June 14, 2015
June 14, 2015
June 17, 2015
Educational Research and Methods
26.558.1 - 26.558.13
Do you catch my drift? Identification of misconceptions of emergence for the semiconductor phenomenon drift Misconceptions are incorrect understandings of scientifically held conceptions. Studentsdevelop misconceptions because of how they construct knowledge based on their perceptions ofthe world around them and sometimes through instruction. Recent research in learning sciencehas focused on students misconceptions about emergence. Emergence represents a class ofcomplex phenomena that have certain traits; the interactions of the agents in the phenomenaaggregate and form a self-organizing pattern that can be seen at a higher level. Misconceptionsabout emergence represent misunderstandings of how emergent systems work and the featuresthat characterize them. Semiconductor science can be found in many engineering disciplines; therefore, work isneeded to understand the misconceptions students have regarding this content. Forsemiconductors, emergence plays a role in electron conductivity, current, voltage, and powergeneration. Even though prior studies have identified emergent misconceptions in engineeringphenomena existing research studies have not considered emergent phenomena insemiconductors. In the process of drift, a fundamental mechanism for semiconductors, electron carriersmove in a certain net direction, opposite to the applied energy field placed on the semiconductor.But this movement is not just based on the electric field; it is also based on the randomcomponent of electrons colliding, and is thus emergent. The purpose of this study was todemonstrate the presence and prevalence of misconceptions about emergence (called emergentmisconceptions) students have about drift, and to determine what relationships existed betweenthe identified misconceptions. Forty one undergraduate engineering students participated in the written protocol study -providing written open-ended and Likert-style responses to questions that probed theirunderstanding of a video simulation of drift. Participants’ responses were coded and analyzedusing written protocol analysis. Protocol analysis, as described by Ericsson & Simon (1985) canbe used to gather information about a participant using an introspective approach, integratingboth qualitative and quantitative research methods. Using these responses, a semi-open coding ofthe data was conducted to develop the codebook for this work. Coding had an inter-raterreliability of 0.87. A total of 10 emergent misconceptions were observed for the three phenomena. Sixtythree percent of participant responses exhibited an emergent misconception, with participantstypically anthropomorphizing the electrons’ actions in the phenomenon. Quantitative analyses,utilizing non-parametric Kendall’s taub correlation demonstrated significant relationshipsbetween the goal directed nature of the phenomenon and electron volition (0.45, <0.05). Results indicate that undergraduate engineering students hold misconceptions related toemergence regarding semiconductor phenomena and that they are prevalent. Furthermore, therelationships observed indicate that learner’s may view emergence in particular ways – offeringinsight into how educators can better prepare and develop material in the courses. Even thoughthe presence of misconceptions related to emergence for the phenomena of drift has beenconfirmed, further analysis is needed to probe how these misconceptions impact learning, and toconsider additional emergent phenomena in the area of semiconductors.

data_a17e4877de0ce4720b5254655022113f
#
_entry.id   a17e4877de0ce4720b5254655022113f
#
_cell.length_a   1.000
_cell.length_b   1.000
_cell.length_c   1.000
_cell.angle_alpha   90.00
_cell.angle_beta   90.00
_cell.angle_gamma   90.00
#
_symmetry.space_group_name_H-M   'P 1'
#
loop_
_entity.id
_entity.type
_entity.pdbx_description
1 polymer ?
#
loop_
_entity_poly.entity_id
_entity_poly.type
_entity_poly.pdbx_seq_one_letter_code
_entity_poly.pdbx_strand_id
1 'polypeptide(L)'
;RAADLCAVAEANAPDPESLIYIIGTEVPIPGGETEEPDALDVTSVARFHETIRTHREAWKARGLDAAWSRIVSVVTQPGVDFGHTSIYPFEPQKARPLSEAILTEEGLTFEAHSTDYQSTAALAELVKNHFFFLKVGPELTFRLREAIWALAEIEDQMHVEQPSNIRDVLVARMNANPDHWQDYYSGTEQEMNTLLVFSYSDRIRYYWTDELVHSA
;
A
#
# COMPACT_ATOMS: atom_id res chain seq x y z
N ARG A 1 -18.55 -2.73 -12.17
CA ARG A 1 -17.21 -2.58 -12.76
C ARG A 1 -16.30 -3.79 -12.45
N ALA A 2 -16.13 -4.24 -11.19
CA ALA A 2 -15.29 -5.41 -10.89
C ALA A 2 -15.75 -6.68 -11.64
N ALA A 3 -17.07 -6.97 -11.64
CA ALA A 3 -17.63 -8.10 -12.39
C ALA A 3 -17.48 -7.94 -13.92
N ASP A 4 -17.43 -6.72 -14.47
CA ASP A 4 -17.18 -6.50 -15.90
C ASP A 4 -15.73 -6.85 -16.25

Nelson, K. G., & Brem, S., & McKenna, A. F., & Pettinato, E., & Husman, J. (2015, June), Do You Catch My Drift? Identification of Misconceptions of Emergence for the Semiconductor Phenomenon Drift Paper presented at 2015 ASEE Annual Conference & Exposition, Seattle, Washington. 10.18260/p.23896
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